Who knew back in January, 2009 when we celebrated the inauguration of our first African-American United States President Barack Obama, that his race would be his only legacy. We elected the first black president, and that is all he turned out to be. I had hoped for so much more, but I should be used to potential heroes disappointing us. It is childish to believe that heroes come along and save the day, and I am an adult now. “Yes, Virginia, there is no Santa Claus.”

So I am driving the streets in the falling darkness of another evening. I truly believe we have lost our way. We worship at the altar of Oprah, of pundits and charlatans. And there are pretty shop windows, malls full of people, everyone frantically preparing for a Christmas we can no longer afford, so caught up in our holidays of orgiastic buying. We are Americans, and this is who we are.

If we have any hope in this country, in this world, of ever rising to our potential, this much is clear: it will not be Barack Obama or John Boehner who leads us home.

Remember the words of Alfred, Lord Tennyson: “’Tis not too late to seek a newer world.”
At the end of the day it is we who must save ourselves.

Sunday, December 5, 2010

Advent

“They also serve who only stand and wait.”
John Milton (1608-1674)  “On His Blindness”

In the Catholic Church, the season of Advent is a time of reflection and preparation leading to Christmas. It is, as Felix Just, S.J., Ph.D writes, “a season of hope and of longing…”

As with Christmas, Advent is associated with a variety of symbols and traditions, such as the use of an Advent Wreath composed of evergreen branches and four candles—three purple and one pink—which are lit each night, one purple candle per week with the pink candle used during the final week before Christmas; liturgical music; cultural traditions like Los Posadas; and my favorite, the Advent Calendar.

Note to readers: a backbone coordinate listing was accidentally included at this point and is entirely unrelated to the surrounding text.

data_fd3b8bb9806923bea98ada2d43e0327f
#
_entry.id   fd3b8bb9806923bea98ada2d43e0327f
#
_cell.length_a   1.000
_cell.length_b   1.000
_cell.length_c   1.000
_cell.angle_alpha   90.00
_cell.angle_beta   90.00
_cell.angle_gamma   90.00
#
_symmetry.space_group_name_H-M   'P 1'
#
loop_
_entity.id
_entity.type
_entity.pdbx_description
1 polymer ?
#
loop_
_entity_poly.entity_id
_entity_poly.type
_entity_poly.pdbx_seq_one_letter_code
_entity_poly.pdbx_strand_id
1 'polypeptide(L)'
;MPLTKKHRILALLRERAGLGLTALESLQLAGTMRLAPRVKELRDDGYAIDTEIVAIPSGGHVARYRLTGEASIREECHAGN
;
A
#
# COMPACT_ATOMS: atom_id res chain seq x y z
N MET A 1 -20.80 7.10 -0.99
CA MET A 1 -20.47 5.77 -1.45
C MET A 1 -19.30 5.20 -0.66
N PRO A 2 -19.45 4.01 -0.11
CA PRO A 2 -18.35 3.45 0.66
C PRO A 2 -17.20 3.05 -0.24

When I was a child, my mother taped an Advent Calendar to our bedroom windows. The calendar was usually a Christmas scene, like the infant Christ in his manger-cradle surrounded by shepherds, farm animals, and his parents. Embedded in the picture were tiny doors with a number on them corresponding to the December calendar. Each morning, we opened a door for that day. Behind the door was a quote or biblical phrase illuminated by a piece of stained glass wax paper. The sunlight shining through the miniature window would light the phrase. We found the opening each morning of a new window to be the highlight of the days leading up to Christmas. However, the best Advent Calendar I remember was one that had candy behind each door. Stained glass wax paper is beautiful, but chocolate is better.

The season of Advent is about waiting. We are waiting for Christmas, for the Messiah, and of course, for our presents. As I have grown older, the season of expectation reminds me of how we wait for what is to come in our lives. I couple Advent with not only Christmas, but the New Year’s celebration on December 31st. What will the New Year bring?